Now more than ever, our guests are looking for authenticity. Authentic seasonings, authentic spices, authentic cuisine… They want an authentic experience. One key to delivering such an experience is through cuisine with ethnic authenticity.
However, “ethnic authenticity” can be a difficult phrase to define and therefore understand. When 200 diners were asked on a survey what they considered ethnic cuisine, the answers they provided were quite telling. The majority felt that authentic ethnic cuisine couldn’t have any roots in America, nor could it be Americanized to fit the American palate. While some find that narrow minded and insulting, Johnson & Wales University alumni and fine dining, marketing and product development expert John Csukor sees it another way: Americans have a blank palate.
“Be taught. Teach your staff. We’re in the business of passing on education to our consumers,” says Csukor.
With the incredible interest in Thai, Korean and German cuisine, operators have the opportunity to spruce up their food menus and take advantage of blank palates. This can be achieved with something as simple as using seasonings and spices authentic to the cuisine you’re offering. It can also be done by taking things a step further and providing authentic cultural service. Really, you can take things as far as you like. Seasonings and spice are an excellent place to start.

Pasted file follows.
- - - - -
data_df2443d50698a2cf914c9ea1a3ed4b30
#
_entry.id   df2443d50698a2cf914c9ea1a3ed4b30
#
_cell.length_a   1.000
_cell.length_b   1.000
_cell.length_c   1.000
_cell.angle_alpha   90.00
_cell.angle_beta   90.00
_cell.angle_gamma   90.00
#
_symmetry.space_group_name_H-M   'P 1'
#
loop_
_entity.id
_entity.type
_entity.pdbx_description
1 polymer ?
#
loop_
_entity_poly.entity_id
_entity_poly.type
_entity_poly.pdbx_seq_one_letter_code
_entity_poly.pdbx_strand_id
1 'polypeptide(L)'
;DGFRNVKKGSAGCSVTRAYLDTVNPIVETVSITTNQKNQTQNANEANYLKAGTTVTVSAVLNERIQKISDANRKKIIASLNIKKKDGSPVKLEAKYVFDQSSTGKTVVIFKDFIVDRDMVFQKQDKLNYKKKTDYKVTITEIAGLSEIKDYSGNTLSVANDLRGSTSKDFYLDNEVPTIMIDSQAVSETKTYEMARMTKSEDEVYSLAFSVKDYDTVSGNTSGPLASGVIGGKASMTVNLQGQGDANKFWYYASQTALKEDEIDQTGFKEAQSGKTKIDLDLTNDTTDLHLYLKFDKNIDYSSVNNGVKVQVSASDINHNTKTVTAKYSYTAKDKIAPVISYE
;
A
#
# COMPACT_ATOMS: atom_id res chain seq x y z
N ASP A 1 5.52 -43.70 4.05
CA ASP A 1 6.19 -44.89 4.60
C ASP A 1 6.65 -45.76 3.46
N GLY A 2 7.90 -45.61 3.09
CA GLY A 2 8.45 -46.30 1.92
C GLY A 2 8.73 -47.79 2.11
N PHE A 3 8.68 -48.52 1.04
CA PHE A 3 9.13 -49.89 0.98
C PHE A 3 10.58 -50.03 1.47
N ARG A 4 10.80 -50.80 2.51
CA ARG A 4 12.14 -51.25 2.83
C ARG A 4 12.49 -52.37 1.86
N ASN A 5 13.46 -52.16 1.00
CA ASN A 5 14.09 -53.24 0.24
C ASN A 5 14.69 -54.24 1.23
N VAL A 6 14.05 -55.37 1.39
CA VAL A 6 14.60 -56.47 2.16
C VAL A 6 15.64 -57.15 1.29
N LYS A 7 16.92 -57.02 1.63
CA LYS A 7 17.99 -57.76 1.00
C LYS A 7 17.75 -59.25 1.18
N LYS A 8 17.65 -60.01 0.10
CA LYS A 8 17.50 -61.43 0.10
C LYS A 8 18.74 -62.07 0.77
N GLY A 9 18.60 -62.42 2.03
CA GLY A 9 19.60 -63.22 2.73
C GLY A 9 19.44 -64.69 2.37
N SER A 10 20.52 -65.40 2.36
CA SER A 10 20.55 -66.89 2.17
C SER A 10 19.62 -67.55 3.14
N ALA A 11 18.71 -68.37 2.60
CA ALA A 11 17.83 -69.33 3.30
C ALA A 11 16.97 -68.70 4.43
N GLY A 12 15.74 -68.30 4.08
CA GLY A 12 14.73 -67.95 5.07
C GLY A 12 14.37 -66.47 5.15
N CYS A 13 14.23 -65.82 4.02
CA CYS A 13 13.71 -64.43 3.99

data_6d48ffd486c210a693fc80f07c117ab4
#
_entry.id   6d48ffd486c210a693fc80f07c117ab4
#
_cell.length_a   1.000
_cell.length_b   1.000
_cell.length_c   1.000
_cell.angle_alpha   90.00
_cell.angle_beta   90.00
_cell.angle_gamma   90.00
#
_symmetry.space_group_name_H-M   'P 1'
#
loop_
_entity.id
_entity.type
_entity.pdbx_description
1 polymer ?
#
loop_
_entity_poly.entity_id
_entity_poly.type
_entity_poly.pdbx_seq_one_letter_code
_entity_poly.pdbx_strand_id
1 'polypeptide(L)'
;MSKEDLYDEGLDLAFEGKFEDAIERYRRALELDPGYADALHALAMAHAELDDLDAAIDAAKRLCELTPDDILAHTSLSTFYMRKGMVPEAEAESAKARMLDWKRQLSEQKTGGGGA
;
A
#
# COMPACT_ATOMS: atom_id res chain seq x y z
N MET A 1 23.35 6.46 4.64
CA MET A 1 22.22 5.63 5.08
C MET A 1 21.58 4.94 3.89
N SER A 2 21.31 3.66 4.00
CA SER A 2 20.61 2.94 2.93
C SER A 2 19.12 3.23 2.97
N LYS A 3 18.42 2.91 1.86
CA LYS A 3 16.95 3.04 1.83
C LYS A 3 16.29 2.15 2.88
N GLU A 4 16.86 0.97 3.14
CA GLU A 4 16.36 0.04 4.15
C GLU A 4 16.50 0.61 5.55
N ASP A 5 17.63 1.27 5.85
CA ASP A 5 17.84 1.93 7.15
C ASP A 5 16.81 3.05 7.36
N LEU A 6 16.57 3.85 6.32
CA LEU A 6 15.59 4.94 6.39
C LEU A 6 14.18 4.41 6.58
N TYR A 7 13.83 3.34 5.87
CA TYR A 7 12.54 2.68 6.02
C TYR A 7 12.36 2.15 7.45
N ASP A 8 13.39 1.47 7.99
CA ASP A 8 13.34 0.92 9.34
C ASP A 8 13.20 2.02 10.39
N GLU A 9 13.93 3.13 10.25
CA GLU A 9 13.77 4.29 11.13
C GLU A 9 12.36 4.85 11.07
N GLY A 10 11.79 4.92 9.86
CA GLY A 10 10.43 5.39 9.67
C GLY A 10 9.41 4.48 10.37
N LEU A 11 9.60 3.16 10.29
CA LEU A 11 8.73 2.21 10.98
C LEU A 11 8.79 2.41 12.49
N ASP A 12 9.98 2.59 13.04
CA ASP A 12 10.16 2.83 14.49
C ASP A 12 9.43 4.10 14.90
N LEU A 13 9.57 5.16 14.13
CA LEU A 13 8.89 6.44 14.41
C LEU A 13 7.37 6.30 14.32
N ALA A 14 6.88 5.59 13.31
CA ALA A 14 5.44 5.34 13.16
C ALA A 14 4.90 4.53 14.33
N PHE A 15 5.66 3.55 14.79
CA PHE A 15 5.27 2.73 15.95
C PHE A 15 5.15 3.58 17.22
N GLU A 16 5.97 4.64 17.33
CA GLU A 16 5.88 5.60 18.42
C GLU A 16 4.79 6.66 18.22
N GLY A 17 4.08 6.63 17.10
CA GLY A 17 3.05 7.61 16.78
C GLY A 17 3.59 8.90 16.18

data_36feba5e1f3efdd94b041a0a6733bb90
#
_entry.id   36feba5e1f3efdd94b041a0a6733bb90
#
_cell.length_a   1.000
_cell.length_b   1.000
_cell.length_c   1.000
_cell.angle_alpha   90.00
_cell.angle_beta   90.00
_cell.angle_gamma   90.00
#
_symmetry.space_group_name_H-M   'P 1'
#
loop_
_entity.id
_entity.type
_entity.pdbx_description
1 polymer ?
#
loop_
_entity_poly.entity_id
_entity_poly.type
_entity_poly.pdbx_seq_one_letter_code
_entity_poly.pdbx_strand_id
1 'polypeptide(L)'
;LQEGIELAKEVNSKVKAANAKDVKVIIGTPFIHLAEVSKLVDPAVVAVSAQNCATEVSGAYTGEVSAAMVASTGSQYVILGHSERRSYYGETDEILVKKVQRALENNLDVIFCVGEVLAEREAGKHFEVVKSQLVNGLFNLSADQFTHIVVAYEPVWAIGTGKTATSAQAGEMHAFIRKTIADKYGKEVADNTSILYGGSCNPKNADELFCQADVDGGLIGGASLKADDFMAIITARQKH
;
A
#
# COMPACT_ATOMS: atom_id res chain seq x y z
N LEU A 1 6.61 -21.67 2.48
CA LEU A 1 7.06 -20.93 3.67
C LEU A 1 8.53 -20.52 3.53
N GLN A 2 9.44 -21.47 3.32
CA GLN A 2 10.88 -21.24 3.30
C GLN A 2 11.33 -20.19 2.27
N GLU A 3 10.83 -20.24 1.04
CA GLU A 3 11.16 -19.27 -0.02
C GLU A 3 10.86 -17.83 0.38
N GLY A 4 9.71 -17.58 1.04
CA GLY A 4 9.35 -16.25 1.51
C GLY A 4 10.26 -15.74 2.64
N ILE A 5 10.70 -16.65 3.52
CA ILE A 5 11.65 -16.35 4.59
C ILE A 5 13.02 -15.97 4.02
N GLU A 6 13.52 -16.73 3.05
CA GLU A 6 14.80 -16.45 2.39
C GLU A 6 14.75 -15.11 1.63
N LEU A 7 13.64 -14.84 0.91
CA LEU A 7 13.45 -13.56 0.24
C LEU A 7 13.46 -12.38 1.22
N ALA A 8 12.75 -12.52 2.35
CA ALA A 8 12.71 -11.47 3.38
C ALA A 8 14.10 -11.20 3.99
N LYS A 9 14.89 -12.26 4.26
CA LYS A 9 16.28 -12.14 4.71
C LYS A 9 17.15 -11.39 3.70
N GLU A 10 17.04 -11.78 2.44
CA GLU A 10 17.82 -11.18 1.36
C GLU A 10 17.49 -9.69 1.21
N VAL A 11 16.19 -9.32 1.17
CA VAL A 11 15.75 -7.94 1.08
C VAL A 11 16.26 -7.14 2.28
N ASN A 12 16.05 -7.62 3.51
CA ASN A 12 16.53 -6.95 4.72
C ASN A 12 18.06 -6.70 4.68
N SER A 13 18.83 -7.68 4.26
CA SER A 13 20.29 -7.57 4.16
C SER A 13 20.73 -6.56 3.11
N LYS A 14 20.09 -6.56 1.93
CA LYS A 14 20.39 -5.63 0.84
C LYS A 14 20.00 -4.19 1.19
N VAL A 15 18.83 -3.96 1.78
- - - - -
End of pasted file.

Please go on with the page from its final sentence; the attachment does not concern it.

Robert Danhi, an author and research chef who specializes in Southeast Asian cuisine and who recently launched new product Global Flavor Shakers, says that when a food item is authentic, it just tastes right. “When you taste it,” Robert says, “it tastes like that culture.” If your aim is to offer your guests an authentic dining option, start with researching which seasonings the culture you’re pulling from uses. If they use heat, use the proper spices in the right amounts.
Finally, Martin Murch, a chef who cooked for three presidents at the White House and a venture capitalist who owns hotels and restaurant groups, views seasonings as a way to stay true to the culture of various cuisines. Martin incorporates ethnic ingredients, styles and an understanding of what’s capable food-wise within a specific region. “It’s not just the ingredients we’re pulling from, it’s the process,” explains Martin. With that in mind, consider plating and serving in a manner consistent with the culture from which you’ve sourced your food item.
It’s time you did some research and took your food menu to the next level. The payoff for an authentic dining experience is worth it.